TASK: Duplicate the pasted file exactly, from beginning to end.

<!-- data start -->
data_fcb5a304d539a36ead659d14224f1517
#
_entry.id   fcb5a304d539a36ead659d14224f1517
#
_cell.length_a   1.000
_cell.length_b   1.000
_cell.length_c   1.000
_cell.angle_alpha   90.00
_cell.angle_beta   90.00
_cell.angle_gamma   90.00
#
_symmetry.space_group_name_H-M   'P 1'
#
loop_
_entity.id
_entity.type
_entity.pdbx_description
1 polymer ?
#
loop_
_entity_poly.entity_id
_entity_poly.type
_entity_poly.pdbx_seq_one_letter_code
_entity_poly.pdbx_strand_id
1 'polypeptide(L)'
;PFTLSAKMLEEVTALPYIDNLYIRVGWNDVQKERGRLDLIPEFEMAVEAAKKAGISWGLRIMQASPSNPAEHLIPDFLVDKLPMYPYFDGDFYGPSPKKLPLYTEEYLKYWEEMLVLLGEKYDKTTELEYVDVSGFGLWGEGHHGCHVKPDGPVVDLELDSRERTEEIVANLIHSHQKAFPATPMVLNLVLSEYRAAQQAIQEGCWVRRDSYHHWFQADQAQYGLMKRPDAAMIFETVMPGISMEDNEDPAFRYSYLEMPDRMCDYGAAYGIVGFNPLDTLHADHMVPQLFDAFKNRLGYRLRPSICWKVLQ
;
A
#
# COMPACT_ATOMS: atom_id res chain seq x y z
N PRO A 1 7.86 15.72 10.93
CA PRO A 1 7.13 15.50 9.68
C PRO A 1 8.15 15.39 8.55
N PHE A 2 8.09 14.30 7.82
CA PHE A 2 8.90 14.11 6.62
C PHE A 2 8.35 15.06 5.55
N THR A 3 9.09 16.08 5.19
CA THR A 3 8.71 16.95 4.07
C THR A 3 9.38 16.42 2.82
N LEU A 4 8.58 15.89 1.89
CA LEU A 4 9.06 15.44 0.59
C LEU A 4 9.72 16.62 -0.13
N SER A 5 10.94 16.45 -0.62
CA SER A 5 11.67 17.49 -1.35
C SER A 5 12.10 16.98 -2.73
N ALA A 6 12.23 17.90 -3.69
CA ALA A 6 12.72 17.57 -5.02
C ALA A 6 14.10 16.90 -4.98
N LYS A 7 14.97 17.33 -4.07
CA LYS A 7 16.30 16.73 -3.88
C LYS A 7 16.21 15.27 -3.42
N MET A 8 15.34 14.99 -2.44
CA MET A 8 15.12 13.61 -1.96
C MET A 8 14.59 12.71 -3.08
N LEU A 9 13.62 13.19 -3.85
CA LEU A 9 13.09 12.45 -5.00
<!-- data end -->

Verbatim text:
data_fcb5a304d539a36ead659d14224f1517
#
_entry.id   fcb5a304d539a36ead659d14224f1517
#
_cell.length_a   1.000
_cell.length_b   1.000
_cell.length_c   1.000
_cell.angle_alpha   90.00
_cell.angle_beta   90.00
_cell.angle_gamma   90.00
#
_symmetry.space_group_name_H-M   'P 1'
#
loop_
_entity.id
_entity.type
_entity.pdbx_description
1 polymer ?
#
loop_
_entity_poly.entity_id
_entity_poly.type
_entity_poly.pdbx_seq_one_letter_code
_entity_poly.pdbx_strand_id
1 'polypeptide(L)'
;PFTLSAKMLEEVTALPYIDNLYIRVGWNDVQKERGRLDLIPEFEMAVEAAKKAGISWGLRIMQASPSNPAEHLIPDFLVDKLPMYPYFDGDFYGPSPKKLPLYTEEYLKYWEEMLVLLGEKYDKTTELEYVDVSGFGLWGEGHHGCHVKPDGPVVDLELDSRERTEEIVANLIHSHQKAFPATPMVLNLVLSEYRAAQQAIQEGCWVRRDSYHHWFQADQAQYGLMKRPDAAMIFETVMPGISMEDNEDPAFRYSYLEMPDRMCDYGAAYGIVGFNPLDTLHADHMVPQLFDAFKNRLGYRLRPSICWKVLQ
;
A
#
# COMPACT_ATOMS: atom_id res chain seq x y z
N PRO A 1 7.86 15.72 10.93
CA PRO A 1 7.13 15.50 9.68
C PRO A 1 8.15 15.39 8.55
N PHE A 2 8.09 14.30 7.82
CA PHE A 2 8.90 14.11 6.62
C PHE A 2 8.35 15.06 5.55
N THR A 3 9.09 16.08 5.19
CA THR A 3 8.71 16.95 4.07
C THR A 3 9.38 16.42 2.82
N LEU A 4 8.58 15.89 1.89
CA LEU A 4 9.06 15.44 0.59
C LEU A 4 9.72 16.62 -0.13
N SER A 5 10.94 16.45 -0.62
CA SER A 5 11.67 17.49 -1.35
C SER A 5 12.10 16.98 -2.73
N ALA A 6 12.23 17.90 -3.69
CA ALA A 6 12.72 17.57 -5.02
C ALA A 6 14.10 16.90 -4.98
N LYS A 7 14.97 17.33 -4.07
CA LYS A 7 16.30 16.73 -3.88
C LYS A 7 16.21 15.27 -3.42
N MET A 8 15.34 14.99 -2.44
CA MET A 8 15.12 13.61 -1.96
C MET A 8 14.59 12.71 -3.08
N LEU A 9 13.62 13.19 -3.85
CA LEU A 9 13.09 12.45 -5.00